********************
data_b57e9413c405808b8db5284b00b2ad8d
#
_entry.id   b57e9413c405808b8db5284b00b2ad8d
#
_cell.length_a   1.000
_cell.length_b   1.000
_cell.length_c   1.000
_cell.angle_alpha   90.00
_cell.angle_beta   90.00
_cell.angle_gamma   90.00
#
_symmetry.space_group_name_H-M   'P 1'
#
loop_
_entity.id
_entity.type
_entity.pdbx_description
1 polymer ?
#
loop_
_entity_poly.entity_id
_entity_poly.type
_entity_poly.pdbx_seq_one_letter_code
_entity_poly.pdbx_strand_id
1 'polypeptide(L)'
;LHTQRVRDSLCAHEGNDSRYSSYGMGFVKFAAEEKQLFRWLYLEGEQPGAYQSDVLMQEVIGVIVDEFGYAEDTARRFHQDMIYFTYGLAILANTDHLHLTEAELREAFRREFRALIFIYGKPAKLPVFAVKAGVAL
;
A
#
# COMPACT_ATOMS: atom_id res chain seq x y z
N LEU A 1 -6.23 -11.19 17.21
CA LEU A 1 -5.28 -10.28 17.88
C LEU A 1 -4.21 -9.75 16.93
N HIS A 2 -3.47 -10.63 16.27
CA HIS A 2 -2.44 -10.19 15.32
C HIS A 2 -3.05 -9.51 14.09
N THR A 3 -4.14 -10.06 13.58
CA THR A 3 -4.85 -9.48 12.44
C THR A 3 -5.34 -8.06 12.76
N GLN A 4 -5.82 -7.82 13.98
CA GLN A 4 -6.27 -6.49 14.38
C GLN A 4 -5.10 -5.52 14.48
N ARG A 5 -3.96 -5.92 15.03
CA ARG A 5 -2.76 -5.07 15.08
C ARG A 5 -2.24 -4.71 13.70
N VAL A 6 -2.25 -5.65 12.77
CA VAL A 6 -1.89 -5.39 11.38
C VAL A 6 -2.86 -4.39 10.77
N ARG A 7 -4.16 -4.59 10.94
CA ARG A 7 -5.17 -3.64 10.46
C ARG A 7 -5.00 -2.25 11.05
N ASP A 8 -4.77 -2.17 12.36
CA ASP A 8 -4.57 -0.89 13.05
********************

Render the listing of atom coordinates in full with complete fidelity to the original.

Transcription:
data_b57e9413c405808b8db5284b00b2ad8d
#
_entry.id   b57e9413c405808b8db5284b00b2ad8d
#
_cell.length_a   1.000
_cell.length_b   1.000
_cell.length_c   1.000
_cell.angle_alpha   90.00
_cell.angle_beta   90.00
_cell.angle_gamma   90.00
#
_symmetry.space_group_name_H-M   'P 1'
#
loop_
_entity.id
_entity.type
_entity.pdbx_description
1 polymer ?
#
loop_
_entity_poly.entity_id
_entity_poly.type
_entity_poly.pdbx_seq_one_letter_code
_entity_poly.pdbx_strand_id
1 'polypeptide(L)'
;LHTQRVRDSLCAHEGNDSRYSSYGMGFVKFAAEEKQLFRWLYLEGEQPGAYQSDVLMQEVIGVIVDEFGYAEDTARRFHQDMIYFTYGLAILANTDHLHLTEAELREAFRREFRALIFIYGKPAKLPVFAVKAGVAL
;
A
#
# COMPACT_ATOMS: atom_id res chain seq x y z
N LEU A 1 -6.23 -11.19 17.21
CA LEU A 1 -5.28 -10.28 17.88
C LEU A 1 -4.21 -9.75 16.93
N HIS A 2 -3.47 -10.63 16.27
CA HIS A 2 -2.44 -10.19 15.32
C HIS A 2 -3.05 -9.51 14.09
N THR A 3 -4.14 -10.06 13.58
CA THR A 3 -4.85 -9.48 12.44
C THR A 3 -5.34 -8.06 12.76
N GLN A 4 -5.82 -7.82 13.98
CA GLN A 4 -6.27 -6.49 14.38
C GLN A 4 -5.10 -5.52 14.48
N ARG A 5 -3.96 -5.92 15.03
CA ARG A 5 -2.76 -5.07 15.08
C ARG A 5 -2.24 -4.71 13.70
N VAL A 6 -2.25 -5.65 12.77
CA VAL A 6 -1.89 -5.39 11.38
C VAL A 6 -2.86 -4.39 10.77
N ARG A 7 -4.16 -4.59 10.94
CA ARG A 7 -5.17 -3.64 10.46
C ARG A 7 -5.00 -2.25 11.05
N ASP A 8 -4.77 -2.17 12.36
CA ASP A 8 -4.57 -0.89 13.05